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Cablers hammer the point home

Copycats risk running successful idea into the ground

HOLLYWOOD — If imitation is the sincerest form of TV, then TLC’s “Trading Spaces” is blushing several shades of crimson.

Since its 2000 debut, the home makeover show with a twist has spawned a series of cable copycats, from TLC’s own “While You Were Out” to VH1’s “Rock the House,” all wanting in on the hammer-and-nail ratings windfall. (“Spaces” is itself the U.S. answer to the BBC’s “Changing Rooms,” which debuted four years ago.)

And the cablescape, now littered with home-decor shows, will bow several more “Spaces” spinoffs in the coming months. At the rate new “Trading Spaces” clones are multiplying, cablers apparently have co-opted one of the most dangerous rules from the network playbook: Take a successful idea and run it into the ground.

It has only been in recent years that cable looked in the mirror and started copying itself to a dizzying degree.

Cable also went cuckoo over docu-style takes on quirky celebs last year after the Osbourne clan redefined dysfunction on MTV.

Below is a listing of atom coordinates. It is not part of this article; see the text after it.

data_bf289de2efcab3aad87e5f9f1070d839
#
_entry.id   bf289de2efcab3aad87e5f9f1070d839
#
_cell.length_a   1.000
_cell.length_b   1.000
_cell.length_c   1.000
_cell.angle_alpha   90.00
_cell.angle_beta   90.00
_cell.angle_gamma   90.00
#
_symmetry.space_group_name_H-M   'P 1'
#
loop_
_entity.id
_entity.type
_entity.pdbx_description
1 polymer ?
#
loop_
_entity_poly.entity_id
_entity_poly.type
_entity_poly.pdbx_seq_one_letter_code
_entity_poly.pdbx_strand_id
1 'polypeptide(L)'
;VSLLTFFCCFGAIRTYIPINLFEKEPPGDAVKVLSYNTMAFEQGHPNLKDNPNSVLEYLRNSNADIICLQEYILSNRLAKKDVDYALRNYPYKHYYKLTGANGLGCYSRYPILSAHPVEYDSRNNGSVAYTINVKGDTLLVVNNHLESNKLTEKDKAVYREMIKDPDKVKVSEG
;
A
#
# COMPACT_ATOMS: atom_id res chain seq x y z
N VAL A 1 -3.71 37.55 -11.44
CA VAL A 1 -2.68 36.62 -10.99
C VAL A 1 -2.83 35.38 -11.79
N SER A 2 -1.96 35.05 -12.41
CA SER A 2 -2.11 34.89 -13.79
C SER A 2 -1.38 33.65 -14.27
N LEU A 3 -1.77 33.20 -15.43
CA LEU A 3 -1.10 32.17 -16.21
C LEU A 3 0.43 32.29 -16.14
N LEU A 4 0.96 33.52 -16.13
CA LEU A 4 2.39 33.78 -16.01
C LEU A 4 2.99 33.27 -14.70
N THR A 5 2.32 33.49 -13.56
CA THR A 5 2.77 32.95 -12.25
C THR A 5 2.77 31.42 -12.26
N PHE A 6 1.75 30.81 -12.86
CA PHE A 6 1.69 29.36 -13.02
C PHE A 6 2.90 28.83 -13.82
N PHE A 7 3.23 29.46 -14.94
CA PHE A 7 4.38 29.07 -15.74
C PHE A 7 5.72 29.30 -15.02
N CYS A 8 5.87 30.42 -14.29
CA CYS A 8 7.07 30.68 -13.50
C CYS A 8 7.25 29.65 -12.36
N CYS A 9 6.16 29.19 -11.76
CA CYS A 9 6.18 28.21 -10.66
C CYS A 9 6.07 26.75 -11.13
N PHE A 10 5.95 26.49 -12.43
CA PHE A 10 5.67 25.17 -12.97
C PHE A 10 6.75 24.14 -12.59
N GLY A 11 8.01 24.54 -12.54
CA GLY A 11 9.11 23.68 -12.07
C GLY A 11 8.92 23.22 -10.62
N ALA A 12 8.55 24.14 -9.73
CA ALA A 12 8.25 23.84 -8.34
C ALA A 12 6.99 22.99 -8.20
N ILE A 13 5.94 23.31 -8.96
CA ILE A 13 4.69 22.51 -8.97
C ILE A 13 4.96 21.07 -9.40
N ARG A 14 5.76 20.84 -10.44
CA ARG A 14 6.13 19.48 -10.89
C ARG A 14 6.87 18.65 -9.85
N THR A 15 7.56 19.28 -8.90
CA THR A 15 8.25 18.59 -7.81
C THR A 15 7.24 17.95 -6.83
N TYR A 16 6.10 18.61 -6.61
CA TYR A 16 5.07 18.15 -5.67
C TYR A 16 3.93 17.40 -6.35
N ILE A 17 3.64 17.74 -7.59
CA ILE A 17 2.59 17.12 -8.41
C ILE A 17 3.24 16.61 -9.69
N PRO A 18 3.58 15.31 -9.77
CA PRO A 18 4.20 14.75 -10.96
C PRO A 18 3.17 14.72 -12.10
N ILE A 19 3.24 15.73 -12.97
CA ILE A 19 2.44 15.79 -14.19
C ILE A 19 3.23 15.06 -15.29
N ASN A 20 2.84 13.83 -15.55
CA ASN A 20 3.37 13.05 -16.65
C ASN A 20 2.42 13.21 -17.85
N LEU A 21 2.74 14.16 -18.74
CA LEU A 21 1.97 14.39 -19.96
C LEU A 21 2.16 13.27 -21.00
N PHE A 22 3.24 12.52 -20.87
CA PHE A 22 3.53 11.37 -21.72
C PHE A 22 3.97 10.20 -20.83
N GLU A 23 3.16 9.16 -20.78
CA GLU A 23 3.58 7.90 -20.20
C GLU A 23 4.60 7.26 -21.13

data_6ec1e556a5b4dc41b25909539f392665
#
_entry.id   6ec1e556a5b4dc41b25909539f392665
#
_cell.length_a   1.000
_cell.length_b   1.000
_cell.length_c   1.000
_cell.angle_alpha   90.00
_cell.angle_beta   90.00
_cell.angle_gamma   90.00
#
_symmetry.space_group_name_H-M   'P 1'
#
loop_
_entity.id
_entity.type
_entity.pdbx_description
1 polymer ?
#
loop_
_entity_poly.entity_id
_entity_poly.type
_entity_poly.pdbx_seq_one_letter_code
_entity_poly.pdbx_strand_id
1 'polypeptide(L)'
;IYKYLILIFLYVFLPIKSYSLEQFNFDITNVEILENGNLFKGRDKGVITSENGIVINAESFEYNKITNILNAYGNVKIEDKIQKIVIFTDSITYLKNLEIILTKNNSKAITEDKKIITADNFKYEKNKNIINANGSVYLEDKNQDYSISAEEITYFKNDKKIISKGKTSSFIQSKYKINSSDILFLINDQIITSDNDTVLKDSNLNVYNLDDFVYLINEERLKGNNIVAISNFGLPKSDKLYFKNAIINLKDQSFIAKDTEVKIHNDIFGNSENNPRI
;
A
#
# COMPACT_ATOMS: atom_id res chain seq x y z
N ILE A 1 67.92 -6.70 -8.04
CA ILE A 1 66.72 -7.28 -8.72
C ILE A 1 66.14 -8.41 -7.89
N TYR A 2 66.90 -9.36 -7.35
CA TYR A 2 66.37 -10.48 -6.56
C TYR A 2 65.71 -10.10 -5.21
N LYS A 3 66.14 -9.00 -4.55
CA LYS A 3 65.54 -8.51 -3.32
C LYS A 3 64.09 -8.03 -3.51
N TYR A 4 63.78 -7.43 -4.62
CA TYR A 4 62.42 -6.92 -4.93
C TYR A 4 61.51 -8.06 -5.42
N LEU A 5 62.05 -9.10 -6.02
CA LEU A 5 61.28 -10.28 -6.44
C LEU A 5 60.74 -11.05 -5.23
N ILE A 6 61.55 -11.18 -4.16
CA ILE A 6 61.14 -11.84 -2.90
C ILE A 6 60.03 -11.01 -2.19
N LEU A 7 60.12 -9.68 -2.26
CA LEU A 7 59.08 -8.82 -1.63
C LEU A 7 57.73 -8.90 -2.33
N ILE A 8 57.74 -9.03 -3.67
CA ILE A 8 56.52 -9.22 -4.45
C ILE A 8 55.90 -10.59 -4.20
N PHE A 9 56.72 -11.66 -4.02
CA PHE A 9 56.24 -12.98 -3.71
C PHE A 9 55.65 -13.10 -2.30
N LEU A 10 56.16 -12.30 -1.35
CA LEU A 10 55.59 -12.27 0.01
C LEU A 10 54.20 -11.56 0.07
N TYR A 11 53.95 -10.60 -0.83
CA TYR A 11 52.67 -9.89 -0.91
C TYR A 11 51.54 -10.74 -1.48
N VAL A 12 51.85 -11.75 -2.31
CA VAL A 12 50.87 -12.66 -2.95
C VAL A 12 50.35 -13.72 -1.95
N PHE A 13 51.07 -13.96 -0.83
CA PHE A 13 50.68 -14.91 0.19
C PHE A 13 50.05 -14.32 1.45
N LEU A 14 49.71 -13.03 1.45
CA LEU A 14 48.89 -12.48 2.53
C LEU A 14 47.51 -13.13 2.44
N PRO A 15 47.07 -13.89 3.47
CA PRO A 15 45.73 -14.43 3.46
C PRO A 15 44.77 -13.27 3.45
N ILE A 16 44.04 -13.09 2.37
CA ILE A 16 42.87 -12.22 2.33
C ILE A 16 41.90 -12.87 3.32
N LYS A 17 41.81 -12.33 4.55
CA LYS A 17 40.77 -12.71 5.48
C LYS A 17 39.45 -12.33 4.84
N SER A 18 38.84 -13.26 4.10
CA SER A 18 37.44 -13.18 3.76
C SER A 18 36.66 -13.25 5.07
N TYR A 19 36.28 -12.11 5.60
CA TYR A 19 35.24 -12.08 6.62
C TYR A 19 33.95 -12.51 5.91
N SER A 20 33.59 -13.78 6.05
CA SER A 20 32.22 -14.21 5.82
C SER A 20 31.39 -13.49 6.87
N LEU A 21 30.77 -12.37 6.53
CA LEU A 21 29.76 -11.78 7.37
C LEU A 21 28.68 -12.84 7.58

In the wake of “The Osbournes” came shows revolving around Anna Nicole Smith (E!’s “The Anna Nicole Show”), Chuck Woolery (Game Show Network’s “Chuck Woolery: Naturally Stoned”), Gary Busey (Comedy Central’s “I’m With Busey”) and might-have-beens Liza Minnelli and David Gest (VH1’s DOA reality project “Liza & David”).

And the bandwagon doesn’t stop there. Climbing aboard are Roseanne Barr starrer “The Real Roseanne Show,” slated for a primetime August premiere on ABC, an unscripted Jessica Simpson-Nick Lachey skein for MTV, and ABC Family’s six-week miniseries “Tying the Knot: The Wedding of Melissa Joan Hart.”

And before that, cable took A&E’s fronted personality-driven docu skein “Biography” and flogged it nearly to death, giving rise to VH1’s “Behind the Music” and “Driven,” E!’s “True Hollywood Story” and, to a lesser degree, MTV’s “Diary.”